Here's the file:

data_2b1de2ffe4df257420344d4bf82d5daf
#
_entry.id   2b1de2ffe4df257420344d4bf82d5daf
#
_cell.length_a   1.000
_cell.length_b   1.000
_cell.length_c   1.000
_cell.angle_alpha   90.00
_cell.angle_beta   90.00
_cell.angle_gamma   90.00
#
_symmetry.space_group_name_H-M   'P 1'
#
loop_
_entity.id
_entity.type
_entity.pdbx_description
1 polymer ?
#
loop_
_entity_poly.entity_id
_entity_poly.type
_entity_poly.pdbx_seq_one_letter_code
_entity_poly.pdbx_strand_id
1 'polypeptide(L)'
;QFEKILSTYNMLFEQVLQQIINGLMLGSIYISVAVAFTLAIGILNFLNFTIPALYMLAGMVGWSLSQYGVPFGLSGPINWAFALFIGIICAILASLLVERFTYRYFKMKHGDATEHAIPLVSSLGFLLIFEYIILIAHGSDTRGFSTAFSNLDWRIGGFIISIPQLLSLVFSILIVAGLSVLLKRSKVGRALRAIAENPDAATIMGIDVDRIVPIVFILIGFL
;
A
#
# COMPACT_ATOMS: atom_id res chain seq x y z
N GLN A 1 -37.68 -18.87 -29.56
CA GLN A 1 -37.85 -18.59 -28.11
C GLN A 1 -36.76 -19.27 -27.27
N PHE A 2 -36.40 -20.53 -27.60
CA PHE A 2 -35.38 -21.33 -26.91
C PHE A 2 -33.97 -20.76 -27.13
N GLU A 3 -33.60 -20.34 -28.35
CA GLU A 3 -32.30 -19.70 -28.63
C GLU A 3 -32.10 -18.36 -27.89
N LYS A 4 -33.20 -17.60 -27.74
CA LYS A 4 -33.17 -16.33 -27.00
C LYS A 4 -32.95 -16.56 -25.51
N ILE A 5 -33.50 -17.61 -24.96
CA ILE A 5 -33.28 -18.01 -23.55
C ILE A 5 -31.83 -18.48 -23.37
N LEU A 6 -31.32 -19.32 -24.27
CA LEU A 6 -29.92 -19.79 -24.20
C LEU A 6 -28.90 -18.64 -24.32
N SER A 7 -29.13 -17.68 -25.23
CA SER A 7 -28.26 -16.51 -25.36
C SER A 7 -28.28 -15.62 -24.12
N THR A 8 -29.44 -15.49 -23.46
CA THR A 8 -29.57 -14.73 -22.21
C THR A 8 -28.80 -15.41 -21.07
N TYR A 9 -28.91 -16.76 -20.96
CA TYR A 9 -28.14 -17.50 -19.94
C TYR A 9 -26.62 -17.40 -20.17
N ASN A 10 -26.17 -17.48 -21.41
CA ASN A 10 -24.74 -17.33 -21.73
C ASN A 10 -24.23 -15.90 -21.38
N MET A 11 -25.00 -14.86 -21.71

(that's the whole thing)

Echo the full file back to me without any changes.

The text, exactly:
data_2b1de2ffe4df257420344d4bf82d5daf
#
_entry.id   2b1de2ffe4df257420344d4bf82d5daf
#
_cell.length_a   1.000
_cell.length_b   1.000
_cell.length_c   1.000
_cell.angle_alpha   90.00
_cell.angle_beta   90.00
_cell.angle_gamma   90.00
#
_symmetry.space_group_name_H-M   'P 1'
#
loop_
_entity.id
_entity.type
_entity.pdbx_description
1 polymer ?
#
loop_
_entity_poly.entity_id
_entity_poly.type
_entity_poly.pdbx_seq_one_letter_code
_entity_poly.pdbx_strand_id
1 'polypeptide(L)'
;QFEKILSTYNMLFEQVLQQIINGLMLGSIYISVAVAFTLAIGILNFLNFTIPALYMLAGMVGWSLSQYGVPFGLSGPINWAFALFIGIICAILASLLVERFTYRYFKMKHGDATEHAIPLVSSLGFLLIFEYIILIAHGSDTRGFSTAFSNLDWRIGGFIISIPQLLSLVFSILIVAGLSVLLKRSKVGRALRAIAENPDAATIMGIDVDRIVPIVFILIGFL
;
A
#
# COMPACT_ATOMS: atom_id res chain seq x y z
N GLN A 1 -37.68 -18.87 -29.56
CA GLN A 1 -37.85 -18.59 -28.11
C GLN A 1 -36.76 -19.27 -27.27
N PHE A 2 -36.40 -20.53 -27.60
CA PHE A 2 -35.38 -21.33 -26.91
C PHE A 2 -33.97 -20.76 -27.13
N GLU A 3 -33.60 -20.34 -28.35
CA GLU A 3 -32.30 -19.70 -28.63
C GLU A 3 -32.10 -18.36 -27.89
N LYS A 4 -33.20 -17.60 -27.74
CA LYS A 4 -33.17 -16.33 -27.00
C LYS A 4 -32.95 -16.56 -25.51
N ILE A 5 -33.50 -17.61 -24.96
CA ILE A 5 -33.28 -18.01 -23.55
C ILE A 5 -31.83 -18.48 -23.37
N LEU A 6 -31.32 -19.32 -24.27
CA LEU A 6 -29.92 -19.79 -24.20
C LEU A 6 -28.90 -18.64 -24.32
N SER A 7 -29.13 -17.68 -25.23
CA SER A 7 -28.26 -16.51 -25.36
C SER A 7 -28.28 -15.62 -24.12
N THR A 8 -29.44 -15.49 -23.46
CA THR A 8 -29.57 -14.73 -22.21
C THR A 8 -28.80 -15.41 -21.07
N TYR A 9 -28.91 -16.76 -20.96
CA TYR A 9 -28.14 -17.50 -19.94
C TYR A 9 -26.62 -17.40 -20.17
N ASN A 10 -26.17 -17.48 -21.41
CA ASN A 10 -24.74 -17.33 -21.73
C ASN A 10 -24.23 -15.90 -21.38
N MET A 11 -25.00 -14.86 -21.71